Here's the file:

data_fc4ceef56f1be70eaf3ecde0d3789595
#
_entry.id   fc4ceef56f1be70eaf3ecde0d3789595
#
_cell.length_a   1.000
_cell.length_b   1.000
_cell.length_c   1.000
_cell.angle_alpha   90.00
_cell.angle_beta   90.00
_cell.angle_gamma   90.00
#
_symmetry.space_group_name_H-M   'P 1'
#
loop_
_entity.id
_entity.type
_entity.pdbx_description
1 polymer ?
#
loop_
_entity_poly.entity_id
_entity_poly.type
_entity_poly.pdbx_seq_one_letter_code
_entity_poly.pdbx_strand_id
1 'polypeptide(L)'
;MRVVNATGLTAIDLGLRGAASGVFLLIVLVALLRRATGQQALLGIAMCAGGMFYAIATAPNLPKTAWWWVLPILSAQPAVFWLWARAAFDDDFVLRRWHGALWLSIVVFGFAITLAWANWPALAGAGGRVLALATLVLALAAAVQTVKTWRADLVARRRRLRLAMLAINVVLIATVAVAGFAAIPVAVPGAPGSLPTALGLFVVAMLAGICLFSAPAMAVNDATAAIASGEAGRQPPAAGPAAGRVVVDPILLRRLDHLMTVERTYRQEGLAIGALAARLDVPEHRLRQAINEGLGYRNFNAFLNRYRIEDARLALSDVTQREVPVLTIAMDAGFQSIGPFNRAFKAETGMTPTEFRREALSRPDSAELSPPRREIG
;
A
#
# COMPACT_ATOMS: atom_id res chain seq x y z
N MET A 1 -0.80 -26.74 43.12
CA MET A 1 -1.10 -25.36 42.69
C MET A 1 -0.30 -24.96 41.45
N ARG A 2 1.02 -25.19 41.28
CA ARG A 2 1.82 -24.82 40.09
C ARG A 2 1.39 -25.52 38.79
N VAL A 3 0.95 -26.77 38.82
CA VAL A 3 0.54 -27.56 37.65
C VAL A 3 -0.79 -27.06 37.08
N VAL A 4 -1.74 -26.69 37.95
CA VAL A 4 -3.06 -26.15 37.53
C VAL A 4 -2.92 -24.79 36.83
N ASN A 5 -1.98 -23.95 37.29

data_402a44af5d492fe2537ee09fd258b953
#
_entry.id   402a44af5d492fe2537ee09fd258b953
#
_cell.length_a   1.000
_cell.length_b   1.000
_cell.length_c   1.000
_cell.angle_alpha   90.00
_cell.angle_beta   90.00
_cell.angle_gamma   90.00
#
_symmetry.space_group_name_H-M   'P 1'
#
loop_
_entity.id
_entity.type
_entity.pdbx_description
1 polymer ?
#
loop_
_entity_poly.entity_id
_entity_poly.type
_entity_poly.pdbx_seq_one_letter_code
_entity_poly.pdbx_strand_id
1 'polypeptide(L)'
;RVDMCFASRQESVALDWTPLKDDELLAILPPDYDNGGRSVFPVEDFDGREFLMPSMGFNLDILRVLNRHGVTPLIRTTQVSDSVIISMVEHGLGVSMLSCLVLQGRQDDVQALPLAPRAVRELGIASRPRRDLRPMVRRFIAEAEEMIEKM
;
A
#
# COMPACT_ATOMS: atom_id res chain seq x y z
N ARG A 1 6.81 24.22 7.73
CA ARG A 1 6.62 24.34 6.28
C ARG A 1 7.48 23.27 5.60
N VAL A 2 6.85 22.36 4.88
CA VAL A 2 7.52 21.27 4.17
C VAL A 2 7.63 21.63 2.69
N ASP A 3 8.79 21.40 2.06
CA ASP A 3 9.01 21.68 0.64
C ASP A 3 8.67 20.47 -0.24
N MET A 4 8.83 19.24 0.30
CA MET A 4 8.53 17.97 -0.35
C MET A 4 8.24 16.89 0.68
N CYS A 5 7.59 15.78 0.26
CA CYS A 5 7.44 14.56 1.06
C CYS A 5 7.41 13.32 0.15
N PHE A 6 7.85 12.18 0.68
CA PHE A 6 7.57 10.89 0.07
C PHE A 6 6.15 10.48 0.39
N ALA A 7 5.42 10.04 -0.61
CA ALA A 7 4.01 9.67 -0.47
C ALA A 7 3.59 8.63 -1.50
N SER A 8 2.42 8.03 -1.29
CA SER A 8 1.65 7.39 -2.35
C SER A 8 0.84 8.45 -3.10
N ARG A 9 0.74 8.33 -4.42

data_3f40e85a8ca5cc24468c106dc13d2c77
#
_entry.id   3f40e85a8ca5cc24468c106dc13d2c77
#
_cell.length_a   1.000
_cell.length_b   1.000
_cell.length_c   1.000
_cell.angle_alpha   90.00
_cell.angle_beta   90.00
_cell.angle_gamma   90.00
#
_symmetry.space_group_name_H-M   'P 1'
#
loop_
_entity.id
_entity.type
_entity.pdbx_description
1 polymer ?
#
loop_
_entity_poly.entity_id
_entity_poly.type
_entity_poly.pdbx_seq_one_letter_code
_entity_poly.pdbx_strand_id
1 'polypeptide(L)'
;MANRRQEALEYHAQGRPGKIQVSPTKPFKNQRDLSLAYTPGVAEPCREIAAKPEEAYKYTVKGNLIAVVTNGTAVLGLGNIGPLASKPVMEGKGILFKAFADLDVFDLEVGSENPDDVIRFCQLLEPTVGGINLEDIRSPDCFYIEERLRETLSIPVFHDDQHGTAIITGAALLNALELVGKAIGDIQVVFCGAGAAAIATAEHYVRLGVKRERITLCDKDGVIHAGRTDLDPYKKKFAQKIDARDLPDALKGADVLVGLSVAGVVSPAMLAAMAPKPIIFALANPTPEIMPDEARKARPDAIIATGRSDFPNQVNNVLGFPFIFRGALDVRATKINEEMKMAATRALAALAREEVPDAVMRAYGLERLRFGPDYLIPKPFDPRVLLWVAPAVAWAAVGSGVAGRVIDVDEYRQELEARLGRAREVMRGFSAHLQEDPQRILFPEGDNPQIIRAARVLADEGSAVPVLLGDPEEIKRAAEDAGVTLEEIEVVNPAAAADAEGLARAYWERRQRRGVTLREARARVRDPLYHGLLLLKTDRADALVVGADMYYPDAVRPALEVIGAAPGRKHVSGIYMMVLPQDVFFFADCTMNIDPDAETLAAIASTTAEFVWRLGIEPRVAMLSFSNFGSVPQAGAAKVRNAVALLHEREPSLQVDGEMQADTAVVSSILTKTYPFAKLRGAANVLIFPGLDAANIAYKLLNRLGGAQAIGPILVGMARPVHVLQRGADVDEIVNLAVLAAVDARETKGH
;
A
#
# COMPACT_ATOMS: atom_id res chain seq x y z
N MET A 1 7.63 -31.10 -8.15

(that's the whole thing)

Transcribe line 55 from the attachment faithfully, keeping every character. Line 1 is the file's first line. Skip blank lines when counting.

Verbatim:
_symmetry.space_group_name_H-M   'P 1'